First home buyers are slipping in the ranks of Australians purchasing a home, and once again negative gearing and supply issues are back in the spotlight.
Even Aussie Home Loans founder John Symond has acknowledged negative gearing is skewed towards high income earners and should be addressed as part of a tax system review.
There is also growing concern from the Reserve Bank that highly geared property investments by Self Managed Super Funds (SMSF) are pushing up prices, with the potential to drive home ownership further from the reach of ordinary households.
In his first major speech on housing since the election, Social Services Minister Kevin Andrews referred to a national housing shortfall which the National Housing Supply Council expects will grow to nearly 370,000 dwellings by 2016. Minister Andrews stressed the economic imperative of attracting a variety of investors into housing, and specifically towards private rental.
Willing and able contenders include Australia’s rapidly growing superannuation funds. Yet as SMSFs have shown, they can also drive up the price of existing dwellings. Much more efficient and effective investment pathways are required to boost housing supply and improve affordability.
Obviously, to attract the right kind of super funds, Australian governments need to be conscious of what drives their investment strategies. Risks, returns, liquidity and scale are all variables which cannot be ignored. Driven by tax incentives, highly geared speculative investment is not only costly for governments but also damaging to rental security.
Industry fund managers are actively learning about Australia’s emerging affordable rental housing providers, such as housing associations and rental co-operatives, and trying to define the terms and conditions under which they would be willing to invest. Australian Super, our largest industry super fund, recently hosted an international think tank to design an investment mechanism.
Currently, bank lending terms are stymieing the growth of the affordable housing industry. The cost and conditions of lending can be improved by rerouting the financing pathway, matching super funds risk/return appetite with the secure rent revenue of well-regulated community housing organisations.
Recently published research by RMIT and UNSW for the Australian Housing and Urban Research Institute (AHURI) has explored how governments can attract institutional investment to this new asset class, by supporting the establishment of a specialist financial intermediary to pool borrowing demands and providing a conditional government guarantee.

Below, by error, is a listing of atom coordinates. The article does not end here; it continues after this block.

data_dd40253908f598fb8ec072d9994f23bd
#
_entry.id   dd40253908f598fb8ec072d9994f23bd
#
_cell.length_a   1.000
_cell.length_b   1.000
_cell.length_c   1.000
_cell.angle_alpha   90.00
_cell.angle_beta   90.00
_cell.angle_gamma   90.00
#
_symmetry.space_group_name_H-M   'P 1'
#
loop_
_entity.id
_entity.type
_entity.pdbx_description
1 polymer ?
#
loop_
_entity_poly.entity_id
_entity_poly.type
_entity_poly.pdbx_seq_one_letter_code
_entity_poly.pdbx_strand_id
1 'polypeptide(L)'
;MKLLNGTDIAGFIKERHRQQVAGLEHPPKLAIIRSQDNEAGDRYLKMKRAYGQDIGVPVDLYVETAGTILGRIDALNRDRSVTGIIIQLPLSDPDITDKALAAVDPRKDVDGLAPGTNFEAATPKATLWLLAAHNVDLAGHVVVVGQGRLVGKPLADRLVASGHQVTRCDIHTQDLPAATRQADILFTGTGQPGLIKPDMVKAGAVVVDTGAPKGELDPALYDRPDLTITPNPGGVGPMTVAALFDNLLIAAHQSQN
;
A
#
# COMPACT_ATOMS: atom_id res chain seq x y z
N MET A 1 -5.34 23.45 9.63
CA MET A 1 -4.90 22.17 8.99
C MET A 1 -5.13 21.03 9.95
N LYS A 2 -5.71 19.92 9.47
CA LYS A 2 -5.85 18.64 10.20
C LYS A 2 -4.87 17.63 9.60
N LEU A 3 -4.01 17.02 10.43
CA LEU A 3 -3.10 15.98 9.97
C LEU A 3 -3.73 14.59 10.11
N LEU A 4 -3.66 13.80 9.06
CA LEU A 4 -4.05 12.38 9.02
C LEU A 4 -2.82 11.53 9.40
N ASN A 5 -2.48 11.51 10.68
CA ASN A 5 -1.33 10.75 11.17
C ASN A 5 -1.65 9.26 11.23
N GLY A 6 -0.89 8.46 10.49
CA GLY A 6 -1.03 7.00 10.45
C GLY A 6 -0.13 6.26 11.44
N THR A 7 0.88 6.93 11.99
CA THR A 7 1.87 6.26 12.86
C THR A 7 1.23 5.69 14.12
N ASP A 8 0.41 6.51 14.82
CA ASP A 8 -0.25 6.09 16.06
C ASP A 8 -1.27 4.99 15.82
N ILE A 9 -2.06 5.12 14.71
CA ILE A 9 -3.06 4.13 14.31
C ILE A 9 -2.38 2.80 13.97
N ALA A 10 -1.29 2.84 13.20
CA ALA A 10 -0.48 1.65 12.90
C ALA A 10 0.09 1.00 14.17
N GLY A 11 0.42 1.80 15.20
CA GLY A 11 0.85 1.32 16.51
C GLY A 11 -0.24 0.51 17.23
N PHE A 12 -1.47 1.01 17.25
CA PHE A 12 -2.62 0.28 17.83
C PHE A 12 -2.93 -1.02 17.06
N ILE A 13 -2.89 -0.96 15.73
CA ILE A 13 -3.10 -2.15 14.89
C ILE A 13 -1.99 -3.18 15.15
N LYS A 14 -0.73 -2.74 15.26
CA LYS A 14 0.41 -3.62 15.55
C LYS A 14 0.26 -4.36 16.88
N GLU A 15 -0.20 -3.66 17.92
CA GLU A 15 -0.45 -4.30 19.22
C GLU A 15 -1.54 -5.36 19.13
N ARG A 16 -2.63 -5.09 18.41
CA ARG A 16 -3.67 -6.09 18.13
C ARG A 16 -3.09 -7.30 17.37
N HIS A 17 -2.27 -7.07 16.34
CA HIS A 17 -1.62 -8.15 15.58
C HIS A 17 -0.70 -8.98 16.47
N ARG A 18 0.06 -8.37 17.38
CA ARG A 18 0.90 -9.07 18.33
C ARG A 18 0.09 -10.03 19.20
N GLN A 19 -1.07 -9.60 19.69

Housing associations and co-operatives aim to grow the supply of affordable rental housing for a range of low and middle income households where needed across Australia. Yet they remain small as optimum public-private financing arrangements lag behind.
RMIT research has found commercial borrowing by housing associations has expanded considerably in the past five years, but the variation in terms offered and the length of the debt-raising process suggests such borrowing is still immature with a limited number of engaged lenders.
Loan tenures are extremely short, often less than three years, imposing significant refinancing risks. Many loan facilities are interest-only, preventing organisations from amortising debt and building up any equity. Research strongly suggests commercial banks are unlikely to provide the considerable financing required to expand affordable rental housing in the future.
Luring the super sector
According to the RMIT AHURI report, a new financing option could attract investment from Australia’s rapidly growing superannuation sector. Australian funds invest heavily in more risky equity investments as well as infrastructure such as toll roads, rail and airports. But they also invest and hold lower yield, fixed income securities as a hedge against inflation and to ensure greater diversity alongside more risky equity investments.
To help establish a new market, governments can guarantee investment in well regulated not-for-profit landlords, such as community housing organisations. This would enable long term rental housing providers to attract lower cost, longer term investment.
The RMIT AHURI research has analysed seven schemes in Europe and the US detailing how guarantees and intermediaries channel longer term, lower cost investment to increase the supply of social and affordable housing. One of the most important findings of this review is the minimal impact that guarantees have had on government budgets.
Through appropriate revenue support and regulation, sound business management practices and carefully structured guarantees, there has been a zero default rate among many European housing providers receiving guaranteed loans.
A stable and supportive policy environment could deliver the same result for Australia.